- 1747–1760: Sir Henry Bellenden
- 1760 – 6 September 1765: Sir Septimus Robinson
- 1765 – 1812: Sir Francis Molyneux, 7th Baronet
- 1812 – 25 July 1832: Sir Thomas Tyrwhitt
- 25 July 1832 – 8 February 1877: Admiral Sir Augustus Clifford
- 3 May 1877 – 23 June 1883: General Sir William Knollys
- 24 July 1883 – 7 October 1895: Admiral Sir James Drummond
- 16 December 1895 to 23 July 1901: Lieutenant-General Sir Michael Biddulph
- August 1904 – 16 December 1919: Admiral Sir Henry Stephenson
- January 1920 – 14 May 1941: Lieutenant-General Sir William Pulteney
- October 1941 – 15 August 1944: Air Chief Marshal Sir William Mitchell
- January 1945 – 18 January 1949: Vice Admiral Sir Geoffrey Blake
- 18 January 1949 – 18 June 1963: Lieutenant-General Sir Brian Horrocks
- 18 June 1963 – October 1970: Air Chief Marshal Sir George Mills
- October 1970 – 18 January 1978: Admiral Sir Frank Twiss
- 10 January 1978 – January 1985: Lieutenant-General Sir David House
- January 1985 – January 1992: Air Chief Marshal Sir John Gingell
- January 1992 – 8 May 1995: Admiral Sir Richard Thomas
- 9 May 1995 – 8 May 2001: General Sir Edward Jones
- 9 May 2001 – 30 April 2009: Lieutenant-General Sir Michael Willcocks
- 30 April 2009 – 28 October 2010: Lieutenant-General Sir Frederick Viggers
- 21 December 2010 – 21 December 2017: Lieutenant-General David Leakey
- 13 February 2018 – Sarah Clarke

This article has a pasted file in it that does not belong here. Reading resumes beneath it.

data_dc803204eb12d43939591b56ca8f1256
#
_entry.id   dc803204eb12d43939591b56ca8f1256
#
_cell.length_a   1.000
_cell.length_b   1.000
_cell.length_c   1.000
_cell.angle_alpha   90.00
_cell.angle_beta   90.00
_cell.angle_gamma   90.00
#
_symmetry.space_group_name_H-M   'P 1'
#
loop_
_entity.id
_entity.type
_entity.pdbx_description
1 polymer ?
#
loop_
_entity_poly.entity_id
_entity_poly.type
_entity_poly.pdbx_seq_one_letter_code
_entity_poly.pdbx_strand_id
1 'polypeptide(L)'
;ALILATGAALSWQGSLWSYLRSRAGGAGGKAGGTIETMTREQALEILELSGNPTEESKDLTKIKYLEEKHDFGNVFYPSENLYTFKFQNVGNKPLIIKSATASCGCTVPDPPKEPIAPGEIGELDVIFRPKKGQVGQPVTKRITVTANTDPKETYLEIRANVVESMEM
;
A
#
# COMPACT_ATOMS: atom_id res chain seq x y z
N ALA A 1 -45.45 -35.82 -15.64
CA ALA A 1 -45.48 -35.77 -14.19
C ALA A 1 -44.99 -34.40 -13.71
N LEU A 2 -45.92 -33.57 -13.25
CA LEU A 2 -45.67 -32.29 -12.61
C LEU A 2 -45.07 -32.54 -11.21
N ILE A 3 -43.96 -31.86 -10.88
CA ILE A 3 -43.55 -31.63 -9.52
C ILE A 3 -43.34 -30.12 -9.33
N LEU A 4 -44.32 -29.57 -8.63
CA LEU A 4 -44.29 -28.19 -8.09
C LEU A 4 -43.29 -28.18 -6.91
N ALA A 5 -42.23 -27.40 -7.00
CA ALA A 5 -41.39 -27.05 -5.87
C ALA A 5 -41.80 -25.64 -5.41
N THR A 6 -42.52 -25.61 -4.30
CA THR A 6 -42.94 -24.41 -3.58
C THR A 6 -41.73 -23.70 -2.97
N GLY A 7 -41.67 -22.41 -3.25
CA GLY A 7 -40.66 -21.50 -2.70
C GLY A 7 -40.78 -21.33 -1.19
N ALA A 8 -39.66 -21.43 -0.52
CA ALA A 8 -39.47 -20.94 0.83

List of Serjeants-at-Arms of the House of LordsEdit
Technically the serjeant at arms attending the Lord Chancellor (the presiding officer of the House of Lords) was regarded as an officer of the House of Lords. He was appointed for life until 1713 and during good behaviour thereafter, originally receiving a daily remuneration and from 1806 an annual salary. The post was merged with that of Black Rod in 1971.
incomplete before 1660
- 1660: Humphrey Leigh
- 1668: Edward Wood (in Extraordinary; did not succeed to the reversion)
- 1671: Sir George Charnock (in Extraordinary)
- 1673: Sir George Charnock (in Ordinary) jointly with Roger Charnock
- 1697: Peter Persehouse
- 1713: Sarles Goatley
- 1713: Charles Stone
- 1716: Francis Jephson
- 1745: Richard Jephson
- 1789: William Watson
- 1818: George Francis Seymour
- 1841: Alexander Perceval
- 1858: Colonel Sir Wellington Patrick Manvers Chetwynd Talbot